David Brunnen

Creating New Markets in the Digital Economy

As business leaders start the New Year there’s growing understanding of the impacts of the digital economy.

Without expending too much effort most firms have gained savings from reduced transaction costs, easier access to distant markets and the general relief from those niggling everyday hassles that get in the way of doing business. Harvesting these low-hanging fruits was easy – all that was needed was open mind, a modicum of ICT literacy and a decent digital connection.

But 2013 promises to be far more challenging. The digital economy is gathering pace – and if you don’t believe it take a quick look at the Government Data Service. ‘Digital by Default’ is not some wishful thinking plan destined for the digital recycling centre. The pace of change over the past year has been impressive; the public sector is taking the lead and bolstering the understanding that there is no part of the UK economy that is not being touched by digital digits.

In the coming year the inequalities between businesses that are switched-on to the new realities and those who are slow on the uptake will be profound. Digitalisation makes life easier – but it changes the rules. The digital transformation could be a positive force for rebalancing the economy across sectors and regions, or it may reveal that the imbalances will get even greater – reflecting the quality of local leadership and disparities in urban and rural digital infrastructures.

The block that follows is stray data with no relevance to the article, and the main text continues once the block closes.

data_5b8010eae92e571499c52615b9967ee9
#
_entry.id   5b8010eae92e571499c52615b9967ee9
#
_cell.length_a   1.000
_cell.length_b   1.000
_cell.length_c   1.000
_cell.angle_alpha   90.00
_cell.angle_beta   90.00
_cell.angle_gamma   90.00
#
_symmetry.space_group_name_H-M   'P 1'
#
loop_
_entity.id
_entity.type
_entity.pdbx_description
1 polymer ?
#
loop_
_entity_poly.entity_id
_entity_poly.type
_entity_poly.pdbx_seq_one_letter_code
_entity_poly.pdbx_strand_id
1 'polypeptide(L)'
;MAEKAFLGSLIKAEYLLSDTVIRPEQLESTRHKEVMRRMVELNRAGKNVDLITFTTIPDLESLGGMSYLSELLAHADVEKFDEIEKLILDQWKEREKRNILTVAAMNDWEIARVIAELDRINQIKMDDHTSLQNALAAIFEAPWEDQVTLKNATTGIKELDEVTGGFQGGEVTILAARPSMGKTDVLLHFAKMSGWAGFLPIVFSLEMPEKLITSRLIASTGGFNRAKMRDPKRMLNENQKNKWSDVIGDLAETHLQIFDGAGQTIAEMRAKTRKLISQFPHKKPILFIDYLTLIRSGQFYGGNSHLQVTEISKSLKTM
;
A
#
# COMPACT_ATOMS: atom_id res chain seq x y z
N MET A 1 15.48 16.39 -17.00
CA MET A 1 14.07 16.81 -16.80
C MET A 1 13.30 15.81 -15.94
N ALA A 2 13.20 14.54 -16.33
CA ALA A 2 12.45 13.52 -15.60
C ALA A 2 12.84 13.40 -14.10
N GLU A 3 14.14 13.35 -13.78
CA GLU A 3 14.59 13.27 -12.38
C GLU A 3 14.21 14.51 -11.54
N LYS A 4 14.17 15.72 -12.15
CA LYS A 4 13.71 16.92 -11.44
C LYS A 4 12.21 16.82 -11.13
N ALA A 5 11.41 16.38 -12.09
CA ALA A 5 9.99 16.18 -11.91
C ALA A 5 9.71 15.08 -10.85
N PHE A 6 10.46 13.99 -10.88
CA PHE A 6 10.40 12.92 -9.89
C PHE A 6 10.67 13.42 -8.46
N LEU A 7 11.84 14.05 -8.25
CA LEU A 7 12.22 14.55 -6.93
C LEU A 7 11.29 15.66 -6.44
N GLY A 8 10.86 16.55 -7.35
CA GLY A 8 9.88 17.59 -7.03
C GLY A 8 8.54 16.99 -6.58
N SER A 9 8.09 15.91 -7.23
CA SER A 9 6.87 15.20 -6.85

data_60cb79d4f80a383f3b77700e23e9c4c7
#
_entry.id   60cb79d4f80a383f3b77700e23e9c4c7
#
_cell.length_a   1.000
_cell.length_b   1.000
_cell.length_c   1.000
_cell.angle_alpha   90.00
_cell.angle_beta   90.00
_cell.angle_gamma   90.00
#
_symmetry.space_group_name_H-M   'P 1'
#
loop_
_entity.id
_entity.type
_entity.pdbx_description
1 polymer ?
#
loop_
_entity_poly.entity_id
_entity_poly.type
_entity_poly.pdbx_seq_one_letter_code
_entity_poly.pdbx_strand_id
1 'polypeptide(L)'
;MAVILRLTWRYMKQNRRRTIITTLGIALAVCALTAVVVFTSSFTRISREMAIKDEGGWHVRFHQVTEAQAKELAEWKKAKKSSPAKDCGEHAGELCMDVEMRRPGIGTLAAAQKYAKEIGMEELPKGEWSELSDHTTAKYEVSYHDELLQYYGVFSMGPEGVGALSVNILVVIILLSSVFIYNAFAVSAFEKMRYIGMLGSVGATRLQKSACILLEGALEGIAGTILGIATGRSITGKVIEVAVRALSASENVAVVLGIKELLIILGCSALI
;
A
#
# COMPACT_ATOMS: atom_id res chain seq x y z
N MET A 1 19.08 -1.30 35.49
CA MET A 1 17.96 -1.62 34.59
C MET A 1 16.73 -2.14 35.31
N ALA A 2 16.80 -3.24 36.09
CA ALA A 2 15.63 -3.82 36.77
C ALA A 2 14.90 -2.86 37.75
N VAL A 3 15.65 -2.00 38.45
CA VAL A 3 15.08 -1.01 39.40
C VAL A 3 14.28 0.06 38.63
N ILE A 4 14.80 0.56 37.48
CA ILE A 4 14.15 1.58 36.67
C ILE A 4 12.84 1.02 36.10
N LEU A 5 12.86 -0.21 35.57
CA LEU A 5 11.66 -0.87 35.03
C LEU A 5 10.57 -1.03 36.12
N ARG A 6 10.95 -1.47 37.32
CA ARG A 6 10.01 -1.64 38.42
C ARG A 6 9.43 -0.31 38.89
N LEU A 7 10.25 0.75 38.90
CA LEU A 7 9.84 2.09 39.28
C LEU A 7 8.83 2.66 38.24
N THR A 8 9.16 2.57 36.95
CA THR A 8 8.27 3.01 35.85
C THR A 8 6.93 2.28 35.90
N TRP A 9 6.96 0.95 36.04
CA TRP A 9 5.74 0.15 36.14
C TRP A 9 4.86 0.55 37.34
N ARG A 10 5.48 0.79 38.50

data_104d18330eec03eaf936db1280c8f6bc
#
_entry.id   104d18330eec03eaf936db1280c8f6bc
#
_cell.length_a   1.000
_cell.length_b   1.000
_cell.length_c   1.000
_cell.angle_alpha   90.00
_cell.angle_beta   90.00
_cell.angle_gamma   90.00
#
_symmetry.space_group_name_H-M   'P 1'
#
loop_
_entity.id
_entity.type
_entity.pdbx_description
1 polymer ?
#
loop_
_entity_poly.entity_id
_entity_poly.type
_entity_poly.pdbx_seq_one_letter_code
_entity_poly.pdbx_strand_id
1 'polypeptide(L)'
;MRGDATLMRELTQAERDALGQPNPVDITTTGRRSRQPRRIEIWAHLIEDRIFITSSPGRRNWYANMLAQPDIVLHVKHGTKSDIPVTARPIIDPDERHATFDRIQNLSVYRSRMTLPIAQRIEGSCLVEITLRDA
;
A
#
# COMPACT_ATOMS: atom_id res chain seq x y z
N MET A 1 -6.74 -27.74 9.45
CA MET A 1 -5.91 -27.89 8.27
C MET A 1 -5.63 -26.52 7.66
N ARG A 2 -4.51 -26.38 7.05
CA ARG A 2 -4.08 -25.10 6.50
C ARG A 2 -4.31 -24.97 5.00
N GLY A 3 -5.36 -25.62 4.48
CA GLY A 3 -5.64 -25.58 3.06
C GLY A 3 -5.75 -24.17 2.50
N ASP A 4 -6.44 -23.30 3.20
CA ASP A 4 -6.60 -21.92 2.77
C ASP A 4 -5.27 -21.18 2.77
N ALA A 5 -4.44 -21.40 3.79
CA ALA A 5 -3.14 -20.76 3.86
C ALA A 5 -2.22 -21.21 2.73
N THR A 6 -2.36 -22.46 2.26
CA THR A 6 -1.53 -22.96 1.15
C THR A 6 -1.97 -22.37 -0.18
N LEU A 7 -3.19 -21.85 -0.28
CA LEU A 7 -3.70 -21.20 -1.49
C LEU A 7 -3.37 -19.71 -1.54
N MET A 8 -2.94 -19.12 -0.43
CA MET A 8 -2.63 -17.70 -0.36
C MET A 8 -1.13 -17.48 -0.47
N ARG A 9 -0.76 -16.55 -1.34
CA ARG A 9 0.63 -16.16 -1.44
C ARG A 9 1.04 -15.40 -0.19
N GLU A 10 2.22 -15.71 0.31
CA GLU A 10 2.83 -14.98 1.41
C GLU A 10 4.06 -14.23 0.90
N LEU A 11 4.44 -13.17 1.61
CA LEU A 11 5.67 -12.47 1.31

But for businesses of all sizes and ambitions 2013 will be about much more than the adequacy of local connectivity. The disruptions in the way we all do business may be thought of as creative and long overdue but for those who will see their markets vanish – rendered unnecessary by newly empowered customers – the search for new opportunities should start now. For a good selection of useful clues the opinions gathered for Nesta’s ‘13 for 2013’ is a good place for reflection in the dying days of the old year.

But if business leaders need to drill deeper, this is the time to reconsider the meanings of ‘value’ and ‘worth’. The central challenge – how to refashion products and redesign business propositions to match the changing value perceptions of customers – is now the subject of a new book, ‘Value and Worth: Creating New Markets in the Digital Economy’ by Irene Ng. Written from her academic position, as Professor of Marketing at Warwick University, the work builds on her considerable business experience. The book’s messages will be hugely encouraging for switched-on business leaders, but, for reluctant travellers, coming to terms with this digitalised economy will be a massive upheaval.

‘Make of it what you will’, our brief review of Professor Ng’s book, tries to capture the sense of co-creation that lies at the heart of changing customer perceptions of values. There seems little doubt that readers who undertake the journey through these ten chapters will take away a mix of messages – and what they learn will inform their fortunes throughout 2013 and beyond.

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